Alma América Porres
Commissioner at CNH
View from the Top

Untapping the Industry's Technical Potential

Thu, 05/17/2018 - 16:14

Q: To what extent did PEMEX’s ambitious participation in the licensing rounds harm its delivery capacity?

A: Several discussions on the number of assignations given to PEMEX have been made. On the one hand, some voices argue there were too many blocks. On the other hand, others claim it could have gotten more. Ultimately, we have to focus on the results. PEMEX has a long history of exploration success, making the NOC an undisputed global leader in shallow waters and heavy oil production. It has also been fortunate to discover deepwater resources, despite the lack of technological and financial capacities to develop them. PEMEX found a niche in the Perdido area and is moving forward with further exploration and development activities. The requirements for these kinds of projects implied finding partners, sharing the know-how and introducing new technologies to increase recovery factors in the NOC’s reservoirs. I believe PEMEX’s involvement in various assignations is positive. Now it is time for the NOC to meet its commitments.

Q: What factors account for PEMEX’s delay in migrating its CIEPs and COPFs contracts?

A: Integrating the clusters for migration and the conditions for this procedure is a challenge, mainly in the way the clusters are integrated. PEMEX decides the details, number of contracts and schemes, and must present that information to the Ministry of Energy detailing the number of contracts it intends to migrate and the schemes it will deploy for the migration. CNH's role is to provide technical opinions on the prospects and on the plans to improve conditions and speed up the processing times.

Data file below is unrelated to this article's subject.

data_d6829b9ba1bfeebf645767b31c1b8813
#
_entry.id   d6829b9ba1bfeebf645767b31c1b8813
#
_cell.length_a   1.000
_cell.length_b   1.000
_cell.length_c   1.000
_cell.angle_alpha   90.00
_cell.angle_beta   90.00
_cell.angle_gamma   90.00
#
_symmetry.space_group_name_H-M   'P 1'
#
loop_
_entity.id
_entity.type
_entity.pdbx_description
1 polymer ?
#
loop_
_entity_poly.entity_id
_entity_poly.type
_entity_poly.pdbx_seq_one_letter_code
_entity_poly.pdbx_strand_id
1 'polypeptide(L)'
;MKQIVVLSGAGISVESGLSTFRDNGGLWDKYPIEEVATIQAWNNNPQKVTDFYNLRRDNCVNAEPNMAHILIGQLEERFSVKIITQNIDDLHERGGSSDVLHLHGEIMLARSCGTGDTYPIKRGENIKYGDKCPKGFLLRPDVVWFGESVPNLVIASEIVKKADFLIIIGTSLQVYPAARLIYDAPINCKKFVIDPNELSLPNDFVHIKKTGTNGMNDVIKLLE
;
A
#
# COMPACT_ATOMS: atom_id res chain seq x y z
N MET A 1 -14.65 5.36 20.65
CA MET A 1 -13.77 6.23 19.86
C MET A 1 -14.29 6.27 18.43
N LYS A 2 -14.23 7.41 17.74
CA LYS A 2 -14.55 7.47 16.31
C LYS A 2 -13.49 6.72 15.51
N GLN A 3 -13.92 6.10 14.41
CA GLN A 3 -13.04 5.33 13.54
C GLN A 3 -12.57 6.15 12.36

Q: What are the opportunities and challenges you perceive in PEMEX’s farmouts?

A: PEMEX invested heavily in these areas and developed them under different market conditions and procurement standards. I firmly believe that these are exciting areas with much potential. However, the development of the areas depends on the rapid adaptation of the current market conditions.

Q: How is CNH securing a competitive and sustainable natural gas market and what are your expectations from Round 3.3?

A: When the Ministry of Energy proposed the rounds for onshore areas, such as Burgos and Veracruz, for which we calculated the potential for extraction and the volume, there was a great deal of uncertainty surrounding the allocation of these blocks due to low gas prices. We were much surprised by the success of the rounds, given the gas market conditions.

We have studied the development of shale and onshore fields in other countries and we believe that the only way to make it work is to properly prepare regulatory entities, to have the necessary guidelines in place and to cause no harm to the environment or to communities. Mexico acted prudently in this case to develop guidelines before the rounds took place. We expect a similarly successful Round 3.3. I am convinced that ASEA, CONAGUA and CNH guidelines meet the international standards for these kinds of projects and several operators will be interested.

Q: What parameters account for a successful licensing round and how has Mexico performed in this regard?

A: I would say the parameters Mexico has put in place have proven to be successful. The way the country selected its areas have created value for the operators. The rules for awarding fields are also fair, as their size depends on their potential for discovery and the pre-existence of resources in the wells. The Mexican model has resulted in low levels of uncertainty and richness of data. Transparency has also provided confidence, and our licensing rounds have met the top international standards in this regard.

Q: What steps has CNH taken to secure the fulfillment of the awarded contracts despite a new presidential term?

A: We already have 107 contracts signed, and they will be enacted and fulfilled regardless of the next administration. One of CNH’s most significant advantages is its autonomy and the transversal appointment of its commissioners. Activity in the industry has already started, and it cannot stop now.